The nub of it is this, though: there's a difference between a community that sees itself as superior, and a community that refuses to see itself as inferior, even if their pronouncements sound alike.
posted by fatbird at 3:08 PM on January 31, 2009 [2 favorites]


Which would put anyone who chooses to live separately from anyone else on par with the Klan.

This.

It's interesting that TheOnlyCoolTim (see how he creates a separatist space with his very user name? Number of people in group: One!) is okay with creating a separatist commune based on characteristics he finds acceptable, but is not okay with other people forming separatist communes based on characteristics they find acceptable.

What if I'm a fighty drama queen who hates to work?* I guess I don't get to be in Tim's commune; I'd guess that the people in that commune think they're better than me. Maybe they even spend time around the kitchen table talking shit about how awful lazy people are after all, "separatism based on socially constructed identities carries prejudice inherently - that those people can't get along with my people, that those people are all going to be violent, misogynistic, racist, whatever, that my people will behave better. "

Tim's prejudice is okay. The kind exhibited by the women at lesbian separatist communes is not. Is that correct?

*I'm opening a door here, I know. I just hope whoever walks through it makes me laugh.
posted by rtha at 3:14 PM on January 31, 2009


The difference, Tim, is that these women aren't waiting for the great Gender War, or trying to start one. They don't seek to overthrow the US government. They're not stockpiling weapons in preparation for the final showdown between X and Y. They're not engaging in counerfeiting, extortion, assault, destruction of property, harrassment, or murder. They're not trying to cleanse American of all but the most resolutely lesbian.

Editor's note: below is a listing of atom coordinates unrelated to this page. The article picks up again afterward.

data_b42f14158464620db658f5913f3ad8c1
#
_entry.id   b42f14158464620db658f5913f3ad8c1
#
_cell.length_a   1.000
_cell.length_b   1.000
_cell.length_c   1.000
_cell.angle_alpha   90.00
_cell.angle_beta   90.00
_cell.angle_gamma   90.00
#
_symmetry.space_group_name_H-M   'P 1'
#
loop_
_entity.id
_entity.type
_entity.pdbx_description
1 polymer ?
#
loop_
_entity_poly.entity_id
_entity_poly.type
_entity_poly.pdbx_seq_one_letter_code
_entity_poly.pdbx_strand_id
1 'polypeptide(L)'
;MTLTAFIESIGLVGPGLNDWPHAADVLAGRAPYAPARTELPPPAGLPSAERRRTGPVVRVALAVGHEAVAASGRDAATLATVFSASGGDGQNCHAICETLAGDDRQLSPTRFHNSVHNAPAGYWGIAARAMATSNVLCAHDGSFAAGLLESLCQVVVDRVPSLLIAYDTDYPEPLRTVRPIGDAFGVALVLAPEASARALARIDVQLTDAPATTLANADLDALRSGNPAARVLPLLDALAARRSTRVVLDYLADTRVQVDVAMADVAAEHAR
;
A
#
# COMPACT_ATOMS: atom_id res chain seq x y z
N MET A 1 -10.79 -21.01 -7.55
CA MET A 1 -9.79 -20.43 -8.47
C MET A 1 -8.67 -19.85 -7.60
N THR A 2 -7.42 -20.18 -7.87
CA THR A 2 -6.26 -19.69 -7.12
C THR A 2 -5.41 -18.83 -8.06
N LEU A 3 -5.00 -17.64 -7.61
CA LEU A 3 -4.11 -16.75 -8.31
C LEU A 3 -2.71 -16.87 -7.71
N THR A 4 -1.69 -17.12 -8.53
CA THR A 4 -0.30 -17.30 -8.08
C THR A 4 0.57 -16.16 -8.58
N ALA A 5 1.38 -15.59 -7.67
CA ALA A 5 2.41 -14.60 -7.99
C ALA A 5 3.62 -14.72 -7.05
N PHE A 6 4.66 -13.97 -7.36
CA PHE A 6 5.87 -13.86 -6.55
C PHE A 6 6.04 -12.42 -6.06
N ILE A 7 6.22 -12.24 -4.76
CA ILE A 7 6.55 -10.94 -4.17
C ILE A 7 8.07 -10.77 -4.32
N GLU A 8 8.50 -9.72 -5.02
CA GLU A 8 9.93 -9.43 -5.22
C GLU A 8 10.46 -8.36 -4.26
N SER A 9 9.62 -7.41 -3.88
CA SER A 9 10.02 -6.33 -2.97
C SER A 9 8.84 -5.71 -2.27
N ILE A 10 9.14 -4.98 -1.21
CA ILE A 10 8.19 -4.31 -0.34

You can be a bigot without being genocidal.
posted by brundlefly at 3:21 PM on January 31, 2009 [1 favorite]


You can be a bigot without being genocidal.

Again: there's a huge difference between a minority choosing to separate itself from the majority's world due to what it sees as irreconcilable differences, and a majority deciding the country isn't quite purely dominated enough by them.

Group of lesbians establish commune =/= KKK wants a white America.
posted by Marisa Stole the Precious Thing at 3:24 PM on January 31, 2009


You can be a bigot without being genocidal.

Removing yourself to a safe place where you can't be oppressed by keeping the oppressors out is not bigotry.
posted by fatbird at 3:27 PM on January 31, 2009 [3 favorites]


“To me, this is the real world,” she said. “And it’s a very peaceful world. I don’t hear anything except the leaves falling. I get up in the morning, I go out on my front deck and I dance and I say, ‘It’s another glorious day on the mountain.’ Men are violent. The minute a man walks in the dynamics change immediately, so I choose not to be around those dynamics.”

Sorry, but as a man, I read that and think "Fuck you, lady." I have no problem with the idea of women starting lesbian communes. Whatever floats their boat. I too -- sometimes, rarely -- think it'd be great to live only with people like me. And, frankly, they can say whatever they want about men as well. That's their right. It doesn't change the fact that I believe they're bigots.
posted by brundlefly at 3:32 PM on January 31, 2009 [4 favorites]


To be clear, I'm talking about the sentiment in that quote. I don't know enough to draw conclusions about anyone other than that particular speaker.
posted by brundlefly at 3:35 PM on January 31, 2009


Sorry, but as a man, I read that and think "Fuck you, lady."

Not knowing what you said, you said it.
posted by fatbird at 3:36 PM on January 31, 2009 [11 favorites]


Sorry, but as a man, I read that and think "Fuck you, lady."